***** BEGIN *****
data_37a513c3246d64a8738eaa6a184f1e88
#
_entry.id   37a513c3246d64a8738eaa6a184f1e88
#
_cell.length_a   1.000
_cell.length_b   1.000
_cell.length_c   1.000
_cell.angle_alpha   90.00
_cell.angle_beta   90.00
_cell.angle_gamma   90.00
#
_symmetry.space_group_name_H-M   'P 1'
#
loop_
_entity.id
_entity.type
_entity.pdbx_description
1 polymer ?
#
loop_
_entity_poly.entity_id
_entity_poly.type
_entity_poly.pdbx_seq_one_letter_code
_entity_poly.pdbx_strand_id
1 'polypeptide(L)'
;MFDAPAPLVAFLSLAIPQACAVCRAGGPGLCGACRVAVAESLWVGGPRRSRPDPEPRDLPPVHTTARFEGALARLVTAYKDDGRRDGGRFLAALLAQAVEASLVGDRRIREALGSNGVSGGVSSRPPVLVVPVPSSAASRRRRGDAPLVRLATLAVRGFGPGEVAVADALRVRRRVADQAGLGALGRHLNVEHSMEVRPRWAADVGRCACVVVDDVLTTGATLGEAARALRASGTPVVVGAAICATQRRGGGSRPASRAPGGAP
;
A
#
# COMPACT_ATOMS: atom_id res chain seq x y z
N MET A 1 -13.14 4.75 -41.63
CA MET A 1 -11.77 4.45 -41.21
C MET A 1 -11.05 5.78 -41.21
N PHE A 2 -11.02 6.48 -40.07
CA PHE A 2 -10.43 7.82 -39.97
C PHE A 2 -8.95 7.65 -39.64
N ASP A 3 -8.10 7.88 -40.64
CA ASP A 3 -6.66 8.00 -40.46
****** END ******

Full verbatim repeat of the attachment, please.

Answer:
data_37a513c3246d64a8738eaa6a184f1e88
#
_entry.id   37a513c3246d64a8738eaa6a184f1e88
#
_cell.length_a   1.000
_cell.length_b   1.000
_cell.length_c   1.000
_cell.angle_alpha   90.00
_cell.angle_beta   90.00
_cell.angle_gamma   90.00
#
_symmetry.space_group_name_H-M   'P 1'
#
loop_
_entity.id
_entity.type
_entity.pdbx_description
1 polymer ?
#
loop_
_entity_poly.entity_id
_entity_poly.type
_entity_poly.pdbx_seq_one_letter_code
_entity_poly.pdbx_strand_id
1 'polypeptide(L)'
;MFDAPAPLVAFLSLAIPQACAVCRAGGPGLCGACRVAVAESLWVGGPRRSRPDPEPRDLPPVHTTARFEGALARLVTAYKDDGRRDGGRFLAALLAQAVEASLVGDRRIREALGSNGVSGGVSSRPPVLVVPVPSSAASRRRRGDAPLVRLATLAVRGFGPGEVAVADALRVRRRVADQAGLGALGRHLNVEHSMEVRPRWAADVGRCACVVVDDVLTTGATLGEAARALRASGTPVVVGAAICATQRRGGGSRPASRAPGGAP
;
A
#
# COMPACT_ATOMS: atom_id res chain seq x y z
N MET A 1 -13.14 4.75 -41.63
CA MET A 1 -11.77 4.45 -41.21
C MET A 1 -11.05 5.78 -41.21
N PHE A 2 -11.02 6.48 -40.07
CA PHE A 2 -10.43 7.82 -39.97
C PHE A 2 -8.95 7.65 -39.64
N ASP A 3 -8.10 7.88 -40.64
CA ASP A 3 -6.66 8.00 -40.46